In ovo lighting is an effective embryo management application that can be used to increase efficiency in poultry production via exposing the developing embryos to light by a light source placed within the incubator. In ovo lighting in commercial incubators has become a practical and economical application with the use of Light Emitting Diodes (LED) that are known to prevent overheating, provide the closest spectrum to natural sunlight, as well as monochromatic or bichromatic lighting in addition to features like longevity, durability, and cost-effectiveness (Parvin et al., 2014). Studies that tested LED lights in poultry houses found positive effects on growth performance such as better feed conversion ratios and improved body weight and body weight gains in broilers (Olanrewaju et al., 2006; Kim et al., 2014; Riber, 2015; Bayraktar et al., 2019) and improved welfare benefits in poultry (Olanrewaju et al., 2015). This has accelerated the transition from conventional incandescent or fluorescent lamps to LED in poultry production. For decades, producers and scientists have been focusing on temperature, humidity, egg turning, and carbon dioxide manipulation to increase hatchability. However, some studies have shown the positive effects of light incubation on the embryo growth rate, incubation period, and post-incubation period. According to Cooper et al. (2011), the photoperiod and the stage at which embryos are stimulated with light are very important factors relating to in ovo light application because the physiological properties of the embryo vary depending on application time and consequently their effects on incubation performance will also differ. Besides, he stated that continuous light exposure to embryos results in early hatching, while light exposure to embryos for 0-12 hours may cause a delay in hatching. Also, light stimulation in the early stages of incubation increases the speed of embryonic development compared to mid and late embryonic photostimulation. Studies to date have also tested different light sources, light spectrums, light intensity, egg size, and eggshell properties for specific roles during incubation, and some findings are summarized below with the highest focus on the green light but, we shall first revise the key proposition of light during embryogenesis.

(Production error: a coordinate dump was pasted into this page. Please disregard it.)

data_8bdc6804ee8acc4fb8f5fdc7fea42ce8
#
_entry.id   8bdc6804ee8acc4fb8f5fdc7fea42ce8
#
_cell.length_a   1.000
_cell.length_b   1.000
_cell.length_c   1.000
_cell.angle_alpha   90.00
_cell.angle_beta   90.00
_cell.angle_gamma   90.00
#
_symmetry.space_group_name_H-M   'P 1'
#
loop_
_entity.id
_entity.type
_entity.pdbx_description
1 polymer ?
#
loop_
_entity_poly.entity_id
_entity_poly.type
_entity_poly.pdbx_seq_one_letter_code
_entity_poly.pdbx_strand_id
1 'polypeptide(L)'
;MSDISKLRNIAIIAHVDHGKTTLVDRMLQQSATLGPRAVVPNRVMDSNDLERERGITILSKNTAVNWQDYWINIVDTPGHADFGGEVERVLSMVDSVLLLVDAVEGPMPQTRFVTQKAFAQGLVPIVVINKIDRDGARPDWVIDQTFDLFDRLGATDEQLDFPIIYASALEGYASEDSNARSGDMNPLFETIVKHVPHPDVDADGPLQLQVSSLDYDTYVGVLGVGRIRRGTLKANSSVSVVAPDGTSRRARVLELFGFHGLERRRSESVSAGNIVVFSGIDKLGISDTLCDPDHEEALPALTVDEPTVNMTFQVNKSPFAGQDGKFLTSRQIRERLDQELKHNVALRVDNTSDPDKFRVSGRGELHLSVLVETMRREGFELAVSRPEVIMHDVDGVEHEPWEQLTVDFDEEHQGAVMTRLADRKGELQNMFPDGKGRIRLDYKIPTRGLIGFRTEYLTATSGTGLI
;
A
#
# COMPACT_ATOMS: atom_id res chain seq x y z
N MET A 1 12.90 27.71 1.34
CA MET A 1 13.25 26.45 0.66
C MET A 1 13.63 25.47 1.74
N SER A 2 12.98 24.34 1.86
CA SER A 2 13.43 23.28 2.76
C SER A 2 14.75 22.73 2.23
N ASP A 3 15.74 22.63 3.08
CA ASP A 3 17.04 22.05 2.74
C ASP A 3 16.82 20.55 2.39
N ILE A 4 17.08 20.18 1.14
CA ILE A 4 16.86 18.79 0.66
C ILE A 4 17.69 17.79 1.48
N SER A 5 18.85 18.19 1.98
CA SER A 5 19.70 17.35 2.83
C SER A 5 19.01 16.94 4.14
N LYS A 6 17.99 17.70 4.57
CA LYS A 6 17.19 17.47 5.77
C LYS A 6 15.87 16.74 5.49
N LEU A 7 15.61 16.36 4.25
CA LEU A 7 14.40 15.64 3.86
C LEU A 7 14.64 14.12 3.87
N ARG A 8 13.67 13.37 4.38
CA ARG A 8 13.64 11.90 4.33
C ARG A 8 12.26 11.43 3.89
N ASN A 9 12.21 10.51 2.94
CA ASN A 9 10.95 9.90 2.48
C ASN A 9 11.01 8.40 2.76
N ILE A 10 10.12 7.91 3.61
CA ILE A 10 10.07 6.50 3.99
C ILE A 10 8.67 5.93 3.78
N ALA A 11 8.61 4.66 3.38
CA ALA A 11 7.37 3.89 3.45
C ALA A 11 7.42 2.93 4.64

Light in embryo development